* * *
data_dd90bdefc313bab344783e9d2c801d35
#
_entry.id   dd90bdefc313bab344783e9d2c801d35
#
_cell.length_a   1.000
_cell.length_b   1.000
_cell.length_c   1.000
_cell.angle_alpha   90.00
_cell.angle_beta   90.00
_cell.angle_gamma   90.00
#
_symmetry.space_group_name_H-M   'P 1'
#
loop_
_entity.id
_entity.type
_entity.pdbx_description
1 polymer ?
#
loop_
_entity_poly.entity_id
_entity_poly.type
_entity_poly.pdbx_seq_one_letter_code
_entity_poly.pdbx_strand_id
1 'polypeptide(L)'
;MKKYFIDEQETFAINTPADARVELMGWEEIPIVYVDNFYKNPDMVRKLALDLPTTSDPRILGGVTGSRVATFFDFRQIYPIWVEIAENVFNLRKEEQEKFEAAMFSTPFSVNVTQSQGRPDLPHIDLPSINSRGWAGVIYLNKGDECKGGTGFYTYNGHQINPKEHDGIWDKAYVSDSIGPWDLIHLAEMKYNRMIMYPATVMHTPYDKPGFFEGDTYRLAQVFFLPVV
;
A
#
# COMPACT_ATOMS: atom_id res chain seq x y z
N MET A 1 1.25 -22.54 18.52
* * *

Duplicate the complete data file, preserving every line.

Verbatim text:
data_dd90bdefc313bab344783e9d2c801d35
#
_entry.id   dd90bdefc313bab344783e9d2c801d35
#
_cell.length_a   1.000
_cell.length_b   1.000
_cell.length_c   1.000
_cell.angle_alpha   90.00
_cell.angle_beta   90.00
_cell.angle_gamma   90.00
#
_symmetry.space_group_name_H-M   'P 1'
#
loop_
_entity.id
_entity.type
_entity.pdbx_description
1 polymer ?
#
loop_
_entity_poly.entity_id
_entity_poly.type
_entity_poly.pdbx_seq_one_letter_code
_entity_poly.pdbx_strand_id
1 'polypeptide(L)'
;MKKYFIDEQETFAINTPADARVELMGWEEIPIVYVDNFYKNPDMVRKLALDLPTTSDPRILGGVTGSRVATFFDFRQIYPIWVEIAENVFNLRKEEQEKFEAAMFSTPFSVNVTQSQGRPDLPHIDLPSINSRGWAGVIYLNKGDECKGGTGFYTYNGHQINPKEHDGIWDKAYVSDSIGPWDLIHLAEMKYNRMIMYPATVMHTPYDKPGFFEGDTYRLAQVFFLPVV
;
A
#
# COMPACT_ATOMS: atom_id res chain seq x y z
N MET A 1 1.25 -22.54 18.52